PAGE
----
Coping With Divorce at Thanksgiving

coping with divorce

By Jackie Pilossoph, Editor-in-chief, Divorced Girl Smiling, Love Essentially columnist and author

I have a divorced friend who inspired this blog by the way she is coping with divorce at Thanksgiving.  She posted a picture on facebook yesterday of some Thanksgiving ingredients sitting out on her kitchen counter, waiting to be cooked. Why is my friend having Thanksgiving dinner on the Monday night before Thanksgiving? Because she is divorced and she doesn’t have her kids this year on Thanksgiving. This is a great example of a wonderful mother who is coping with divorce in a really positive way.


In most custody agreements, parents take turns for holidays, so you end up with your kids every other year. For many people, being without their kids on a major holiday is devastating. It’s depressing and sad, and people feel lonely and isolated. I’ve even heard a divorced woman say, “I feel like a loser.” Why on earth would someone feel like a loser because it’s not their turn to have the kids on Thanksgiving?! But, I get it. It’s not rational, it’s an emotional reaction.


Think about it. Those family holidays in the traditional sense are a thing of the past. And that’s something that is sad, and okay, healthy actually, to grieve. But at some point, (and only you can decide when) it’s time to make new traditions and enjoy the holidays with and without your kids.



Here are some helpful tips on what to do if you find yourself giving thanks without your kids this Thanksgiving:

1. Have Thanksgiving NOT on Thanksgiving: Like my friend did, have Thanksgiving with your kids on another night, either before or after. It will be just as special if you make it that way. Turkey is turkey. If you are with loved ones and you are sitting around laughing and talking, what’s the difference if it’s Thursday or one day next week?


2.  Talk to your kids: When sending the kids off with mom (or dad) make sure you tell them to have a great time and that you will be fine. “Mom is spending it with my family and friends. I’m going to have such a nice time. I’ll miss you, but I will be seeing you really soon. And you are going to have the best time!” Remember, they didn’t ask to alternate Thanksgiving with their parents. So, make them feel as good about it as you can.


3.    Do something fun for yourself and enjoy the time alone: Feeling guilty about getting a break is just plain stupid, and a waste of a perfectly delightful day you could have. If you don’t have anywhere to have Thanksgiving, rent movies, read books, cook for yourself. And guess what? You don’t have to have turkey! You can make a pizza or salmon or fried chicken or pasta. Other things you can do: journal, take a hot bath, watch the entire first season of Homeland. Just enjoy the peace. It’s only one day. You’ll be fine! Being alone is totally okay. Be okay with it.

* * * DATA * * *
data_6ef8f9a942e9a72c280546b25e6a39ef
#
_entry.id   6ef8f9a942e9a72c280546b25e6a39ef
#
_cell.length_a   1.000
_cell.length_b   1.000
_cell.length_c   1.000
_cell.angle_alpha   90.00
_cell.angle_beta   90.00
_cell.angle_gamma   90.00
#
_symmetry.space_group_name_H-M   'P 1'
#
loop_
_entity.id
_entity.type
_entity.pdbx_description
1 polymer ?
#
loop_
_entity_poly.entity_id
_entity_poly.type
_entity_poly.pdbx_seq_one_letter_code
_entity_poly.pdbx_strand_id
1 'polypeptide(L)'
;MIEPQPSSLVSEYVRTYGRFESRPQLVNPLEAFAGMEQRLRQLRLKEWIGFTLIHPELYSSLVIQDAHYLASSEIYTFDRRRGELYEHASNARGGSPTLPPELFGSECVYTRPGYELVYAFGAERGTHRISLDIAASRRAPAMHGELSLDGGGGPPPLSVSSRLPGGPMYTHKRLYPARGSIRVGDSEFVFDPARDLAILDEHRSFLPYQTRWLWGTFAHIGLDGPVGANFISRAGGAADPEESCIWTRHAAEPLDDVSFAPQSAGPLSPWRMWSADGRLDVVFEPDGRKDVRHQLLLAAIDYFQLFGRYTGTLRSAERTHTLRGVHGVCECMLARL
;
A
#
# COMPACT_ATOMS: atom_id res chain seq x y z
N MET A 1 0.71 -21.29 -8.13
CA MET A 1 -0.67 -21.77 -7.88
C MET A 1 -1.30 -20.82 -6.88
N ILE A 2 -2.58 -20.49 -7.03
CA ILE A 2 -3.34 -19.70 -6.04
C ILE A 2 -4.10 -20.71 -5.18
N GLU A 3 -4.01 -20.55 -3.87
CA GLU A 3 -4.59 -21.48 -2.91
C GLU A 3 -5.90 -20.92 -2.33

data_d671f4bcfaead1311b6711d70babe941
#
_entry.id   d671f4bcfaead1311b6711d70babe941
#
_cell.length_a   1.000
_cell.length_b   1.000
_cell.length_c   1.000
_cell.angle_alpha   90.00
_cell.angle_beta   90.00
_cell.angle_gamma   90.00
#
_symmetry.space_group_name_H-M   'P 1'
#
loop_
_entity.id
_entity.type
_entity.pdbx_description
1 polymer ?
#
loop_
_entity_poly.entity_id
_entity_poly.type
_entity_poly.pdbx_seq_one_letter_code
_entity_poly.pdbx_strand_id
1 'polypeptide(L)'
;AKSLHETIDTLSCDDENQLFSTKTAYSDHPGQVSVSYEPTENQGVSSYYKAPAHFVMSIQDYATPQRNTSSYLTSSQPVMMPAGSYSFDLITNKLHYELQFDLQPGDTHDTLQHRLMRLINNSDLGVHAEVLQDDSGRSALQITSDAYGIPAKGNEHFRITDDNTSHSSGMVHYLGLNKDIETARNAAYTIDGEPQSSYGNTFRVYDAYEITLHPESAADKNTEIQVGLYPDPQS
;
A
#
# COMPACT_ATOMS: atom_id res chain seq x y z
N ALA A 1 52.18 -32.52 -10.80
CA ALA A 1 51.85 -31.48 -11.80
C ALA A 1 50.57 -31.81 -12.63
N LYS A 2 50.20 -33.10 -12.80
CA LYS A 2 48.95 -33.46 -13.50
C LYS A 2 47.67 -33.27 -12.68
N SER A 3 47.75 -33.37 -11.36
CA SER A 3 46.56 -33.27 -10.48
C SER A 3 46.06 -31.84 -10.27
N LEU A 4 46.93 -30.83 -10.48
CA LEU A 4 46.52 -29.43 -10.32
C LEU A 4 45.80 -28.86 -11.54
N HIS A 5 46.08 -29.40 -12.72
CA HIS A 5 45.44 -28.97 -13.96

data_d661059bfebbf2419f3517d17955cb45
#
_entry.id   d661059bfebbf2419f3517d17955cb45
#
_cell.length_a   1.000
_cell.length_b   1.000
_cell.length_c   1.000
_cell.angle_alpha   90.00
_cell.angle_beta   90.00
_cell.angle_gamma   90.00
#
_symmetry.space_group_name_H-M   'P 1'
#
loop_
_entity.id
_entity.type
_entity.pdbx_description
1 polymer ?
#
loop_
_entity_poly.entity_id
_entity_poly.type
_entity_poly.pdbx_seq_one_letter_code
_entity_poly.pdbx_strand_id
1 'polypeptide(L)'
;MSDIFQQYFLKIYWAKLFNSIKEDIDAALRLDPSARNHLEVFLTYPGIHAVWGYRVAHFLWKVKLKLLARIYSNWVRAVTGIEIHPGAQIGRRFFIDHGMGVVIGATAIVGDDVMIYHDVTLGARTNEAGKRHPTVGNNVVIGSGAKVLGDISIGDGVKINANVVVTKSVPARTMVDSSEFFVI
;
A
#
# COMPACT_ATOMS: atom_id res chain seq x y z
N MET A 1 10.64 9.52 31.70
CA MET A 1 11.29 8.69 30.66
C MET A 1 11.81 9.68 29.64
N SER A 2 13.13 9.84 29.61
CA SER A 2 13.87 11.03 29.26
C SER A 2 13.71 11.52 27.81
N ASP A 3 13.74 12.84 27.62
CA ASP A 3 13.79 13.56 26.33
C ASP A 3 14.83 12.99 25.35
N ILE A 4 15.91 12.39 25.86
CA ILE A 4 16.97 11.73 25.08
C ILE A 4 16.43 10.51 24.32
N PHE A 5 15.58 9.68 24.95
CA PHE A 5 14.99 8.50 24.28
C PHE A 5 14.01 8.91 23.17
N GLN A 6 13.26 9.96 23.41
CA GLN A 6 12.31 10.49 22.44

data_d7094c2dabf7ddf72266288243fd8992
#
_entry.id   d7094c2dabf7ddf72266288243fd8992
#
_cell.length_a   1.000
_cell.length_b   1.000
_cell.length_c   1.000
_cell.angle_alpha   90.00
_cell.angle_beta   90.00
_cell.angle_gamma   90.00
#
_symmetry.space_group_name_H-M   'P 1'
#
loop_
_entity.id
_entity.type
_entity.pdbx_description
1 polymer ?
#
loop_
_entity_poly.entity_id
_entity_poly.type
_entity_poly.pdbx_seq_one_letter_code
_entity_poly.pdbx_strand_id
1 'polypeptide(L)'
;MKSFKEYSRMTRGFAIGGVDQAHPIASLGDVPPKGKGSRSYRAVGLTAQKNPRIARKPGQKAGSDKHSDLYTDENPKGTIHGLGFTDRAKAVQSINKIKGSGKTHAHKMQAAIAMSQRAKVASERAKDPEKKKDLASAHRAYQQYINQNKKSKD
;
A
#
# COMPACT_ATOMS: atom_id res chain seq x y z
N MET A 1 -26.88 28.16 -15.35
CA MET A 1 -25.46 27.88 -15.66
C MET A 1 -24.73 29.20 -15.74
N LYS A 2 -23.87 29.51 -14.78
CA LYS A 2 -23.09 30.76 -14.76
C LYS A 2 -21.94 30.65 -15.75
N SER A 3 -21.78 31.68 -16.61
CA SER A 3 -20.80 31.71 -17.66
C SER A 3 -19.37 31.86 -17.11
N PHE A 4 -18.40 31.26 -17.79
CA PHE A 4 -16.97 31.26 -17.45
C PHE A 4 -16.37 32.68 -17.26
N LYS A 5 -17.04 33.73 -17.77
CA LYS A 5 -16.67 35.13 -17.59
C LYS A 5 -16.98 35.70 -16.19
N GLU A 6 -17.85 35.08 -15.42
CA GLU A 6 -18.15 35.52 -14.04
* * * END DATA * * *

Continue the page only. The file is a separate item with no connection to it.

I want to address two more Thanksgiving issues:

1.    What if he/she has a significant other on Thanksgiving and you don’t? That’s a little bit of an ouchie. It makes you feel really alone, like you will never find anyone and that he/she is living happily ever after. But we know that’s just the smoke screen, right? No one’s relationship is perfect. Just focus on yourself, your kids, and all the wonderful family and friends you have. Because guess what? Next year at this time, you might have someone and he/she might not. Or maybe you will both be in relationships.


 2.    What if you have the kids and they cry because they miss the other parent? Don’t feel badly about this. Kids get really emotional during holidays, too. Understand how they feel. It doesn’t mean they don’t want to be with you. They do! They just want their mom (or dad) too. Say something like, “I understand how you feel. I’m sorry you are hurting. I hope you know how much your mom (or dad) loves you, and that when you get home, he (or she) is going to be so happy to see you! And I am so appreciative that I get to have you for today.”


On Thanksgiving, remember this. It’s only one day, and it’s a day to give thanks. So, be thankful for everything you have in your life, your kids, and all your loved ones and friends. Don’t worry too much about petty stuff or about schedules. Just enjoy the day, as you should enjoy EVERY day. Happy Thanksgiving!


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Jackie Pilossoph

Editor-in-chief: Jackie Pilossoph

Divorce is a journey. Live it with grace, courage and gratitude. Peace and joy are on the way! Jackie Pilossoph is the creator and Editor-In-Chief of Divorced Girl Smiling. The author of the novels, Divorced Girl Smiling and Free Gift With Purchase, Pilossoph also writes the weekly dating and relationships advice column, “Love Essentially”, published in the Chicago Tribune Pioneer Press and the Chicago Tribune online. Additionally, she is a Huffington Post contributor. Pilossoph holds a Masters degree in journalism from Boston University.

2 Responses to “Coping With Divorce at Thanksgiving”

  1. Jaymes

    Thank you for this post. I have been feeling very down with the holidays coming up but I do not have children so this put my sadness into perspective.

  2. Anonymous

    I have been divorced for two years. My kids only go to their Dad on holidays it makes me sad. They are adults and one of them has my grand babies. How can I change this?


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